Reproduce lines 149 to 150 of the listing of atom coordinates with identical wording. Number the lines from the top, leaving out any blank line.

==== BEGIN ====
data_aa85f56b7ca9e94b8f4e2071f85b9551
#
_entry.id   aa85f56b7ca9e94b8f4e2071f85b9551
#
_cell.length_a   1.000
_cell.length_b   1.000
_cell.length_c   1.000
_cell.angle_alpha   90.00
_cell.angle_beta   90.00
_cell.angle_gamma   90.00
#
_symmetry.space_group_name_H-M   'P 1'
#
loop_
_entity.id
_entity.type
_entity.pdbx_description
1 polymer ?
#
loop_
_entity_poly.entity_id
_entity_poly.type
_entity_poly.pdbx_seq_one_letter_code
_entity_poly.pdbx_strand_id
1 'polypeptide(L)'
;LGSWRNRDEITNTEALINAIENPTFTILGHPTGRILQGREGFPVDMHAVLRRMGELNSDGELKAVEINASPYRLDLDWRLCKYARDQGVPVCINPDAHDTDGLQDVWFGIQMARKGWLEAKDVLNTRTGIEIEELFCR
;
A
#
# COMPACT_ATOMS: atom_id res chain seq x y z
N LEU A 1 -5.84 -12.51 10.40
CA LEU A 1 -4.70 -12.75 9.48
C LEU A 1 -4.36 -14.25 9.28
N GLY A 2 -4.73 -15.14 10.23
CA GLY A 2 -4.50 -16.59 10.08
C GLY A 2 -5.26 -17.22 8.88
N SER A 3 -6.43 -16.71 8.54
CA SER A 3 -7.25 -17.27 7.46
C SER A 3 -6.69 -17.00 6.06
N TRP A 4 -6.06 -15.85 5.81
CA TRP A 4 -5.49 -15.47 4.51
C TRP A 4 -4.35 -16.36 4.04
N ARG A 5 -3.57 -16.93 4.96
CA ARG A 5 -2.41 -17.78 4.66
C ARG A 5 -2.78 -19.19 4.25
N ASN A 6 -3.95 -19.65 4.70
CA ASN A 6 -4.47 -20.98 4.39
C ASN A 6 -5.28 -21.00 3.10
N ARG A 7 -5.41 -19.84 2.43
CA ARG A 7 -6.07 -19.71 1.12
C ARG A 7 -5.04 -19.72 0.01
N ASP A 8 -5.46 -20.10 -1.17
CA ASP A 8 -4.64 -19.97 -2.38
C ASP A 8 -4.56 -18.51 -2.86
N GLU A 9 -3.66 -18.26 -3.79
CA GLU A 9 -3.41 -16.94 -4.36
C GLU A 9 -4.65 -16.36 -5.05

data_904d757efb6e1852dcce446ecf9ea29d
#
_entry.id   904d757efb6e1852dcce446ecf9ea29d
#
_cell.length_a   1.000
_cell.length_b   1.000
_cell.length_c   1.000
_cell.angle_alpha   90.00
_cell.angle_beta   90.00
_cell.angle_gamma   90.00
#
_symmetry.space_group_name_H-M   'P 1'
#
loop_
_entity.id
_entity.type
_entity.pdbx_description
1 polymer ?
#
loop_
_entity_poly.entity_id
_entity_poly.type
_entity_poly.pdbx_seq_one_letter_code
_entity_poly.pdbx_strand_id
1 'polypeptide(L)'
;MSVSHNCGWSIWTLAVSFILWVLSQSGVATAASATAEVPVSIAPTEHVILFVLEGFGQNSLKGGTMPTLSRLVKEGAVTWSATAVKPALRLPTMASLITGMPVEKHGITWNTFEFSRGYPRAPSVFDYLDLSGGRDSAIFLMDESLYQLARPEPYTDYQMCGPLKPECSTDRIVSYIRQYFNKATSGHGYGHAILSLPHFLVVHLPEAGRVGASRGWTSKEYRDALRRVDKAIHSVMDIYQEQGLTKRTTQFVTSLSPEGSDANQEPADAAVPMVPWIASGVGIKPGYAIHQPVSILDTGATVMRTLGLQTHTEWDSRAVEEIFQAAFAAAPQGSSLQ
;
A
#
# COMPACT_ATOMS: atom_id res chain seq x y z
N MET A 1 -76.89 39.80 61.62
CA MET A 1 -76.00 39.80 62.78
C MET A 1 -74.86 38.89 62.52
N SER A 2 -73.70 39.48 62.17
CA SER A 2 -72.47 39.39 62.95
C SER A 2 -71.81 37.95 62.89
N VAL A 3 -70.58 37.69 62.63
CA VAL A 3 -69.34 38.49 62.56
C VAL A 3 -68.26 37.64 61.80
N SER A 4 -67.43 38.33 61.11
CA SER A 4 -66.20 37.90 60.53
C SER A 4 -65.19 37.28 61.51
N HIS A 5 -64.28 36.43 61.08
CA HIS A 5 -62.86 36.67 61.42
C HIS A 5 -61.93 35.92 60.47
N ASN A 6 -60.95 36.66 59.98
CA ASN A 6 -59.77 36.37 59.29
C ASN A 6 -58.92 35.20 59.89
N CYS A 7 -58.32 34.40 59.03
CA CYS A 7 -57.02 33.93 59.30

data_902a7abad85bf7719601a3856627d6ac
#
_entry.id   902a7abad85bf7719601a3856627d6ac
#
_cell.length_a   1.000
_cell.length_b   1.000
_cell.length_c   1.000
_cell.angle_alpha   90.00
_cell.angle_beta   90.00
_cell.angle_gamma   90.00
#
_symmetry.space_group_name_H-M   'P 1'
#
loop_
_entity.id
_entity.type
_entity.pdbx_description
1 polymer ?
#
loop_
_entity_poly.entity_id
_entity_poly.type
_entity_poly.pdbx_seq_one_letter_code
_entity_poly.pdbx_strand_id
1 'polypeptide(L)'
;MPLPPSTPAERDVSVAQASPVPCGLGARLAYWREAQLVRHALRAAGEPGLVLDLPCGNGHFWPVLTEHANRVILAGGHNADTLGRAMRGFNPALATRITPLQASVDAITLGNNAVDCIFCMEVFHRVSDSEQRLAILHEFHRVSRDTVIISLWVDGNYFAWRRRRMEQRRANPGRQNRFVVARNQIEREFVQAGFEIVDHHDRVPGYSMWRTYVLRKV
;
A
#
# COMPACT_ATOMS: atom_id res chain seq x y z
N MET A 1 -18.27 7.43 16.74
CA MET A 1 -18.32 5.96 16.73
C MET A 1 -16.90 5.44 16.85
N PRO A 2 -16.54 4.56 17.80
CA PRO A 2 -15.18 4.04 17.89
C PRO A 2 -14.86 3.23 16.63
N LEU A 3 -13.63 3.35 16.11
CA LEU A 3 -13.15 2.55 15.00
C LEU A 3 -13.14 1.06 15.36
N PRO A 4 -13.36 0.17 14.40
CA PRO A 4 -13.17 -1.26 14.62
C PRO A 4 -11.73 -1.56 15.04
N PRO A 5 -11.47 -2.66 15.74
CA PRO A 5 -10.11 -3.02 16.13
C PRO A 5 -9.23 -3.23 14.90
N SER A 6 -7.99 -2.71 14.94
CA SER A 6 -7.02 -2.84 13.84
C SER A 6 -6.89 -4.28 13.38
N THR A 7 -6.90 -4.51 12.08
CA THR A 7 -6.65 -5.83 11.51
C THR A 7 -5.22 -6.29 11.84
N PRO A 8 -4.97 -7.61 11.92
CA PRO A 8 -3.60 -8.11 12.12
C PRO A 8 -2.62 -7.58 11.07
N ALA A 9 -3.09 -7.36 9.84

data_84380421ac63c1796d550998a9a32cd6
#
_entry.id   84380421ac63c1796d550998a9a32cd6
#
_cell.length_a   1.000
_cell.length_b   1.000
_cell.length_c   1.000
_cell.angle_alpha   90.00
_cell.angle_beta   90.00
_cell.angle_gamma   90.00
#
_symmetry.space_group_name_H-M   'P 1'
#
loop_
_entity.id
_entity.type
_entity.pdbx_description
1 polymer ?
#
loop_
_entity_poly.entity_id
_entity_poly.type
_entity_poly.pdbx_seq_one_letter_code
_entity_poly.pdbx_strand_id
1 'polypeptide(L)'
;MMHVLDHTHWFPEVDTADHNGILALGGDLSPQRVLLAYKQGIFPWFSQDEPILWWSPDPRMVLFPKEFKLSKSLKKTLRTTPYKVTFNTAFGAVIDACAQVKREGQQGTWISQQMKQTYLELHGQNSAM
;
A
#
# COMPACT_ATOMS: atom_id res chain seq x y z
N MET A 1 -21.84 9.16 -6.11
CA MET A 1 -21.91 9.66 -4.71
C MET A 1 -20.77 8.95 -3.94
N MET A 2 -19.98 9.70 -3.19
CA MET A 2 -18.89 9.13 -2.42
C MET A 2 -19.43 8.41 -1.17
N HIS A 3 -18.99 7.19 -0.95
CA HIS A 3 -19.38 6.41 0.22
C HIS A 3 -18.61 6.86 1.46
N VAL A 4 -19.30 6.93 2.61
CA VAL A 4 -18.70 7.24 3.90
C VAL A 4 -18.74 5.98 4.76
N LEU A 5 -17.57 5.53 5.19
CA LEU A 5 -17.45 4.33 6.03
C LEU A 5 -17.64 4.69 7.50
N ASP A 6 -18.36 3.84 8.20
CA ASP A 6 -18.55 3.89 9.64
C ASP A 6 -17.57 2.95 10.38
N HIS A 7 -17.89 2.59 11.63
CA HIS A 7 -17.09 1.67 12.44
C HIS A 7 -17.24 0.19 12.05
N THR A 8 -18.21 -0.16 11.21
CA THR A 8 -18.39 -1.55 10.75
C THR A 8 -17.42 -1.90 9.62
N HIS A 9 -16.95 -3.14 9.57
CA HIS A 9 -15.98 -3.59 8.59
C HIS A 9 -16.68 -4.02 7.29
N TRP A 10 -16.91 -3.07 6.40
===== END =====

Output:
C PRO A 4 -11.73 -1.56 15.04
N PRO A 5 -11.47 -2.66 15.74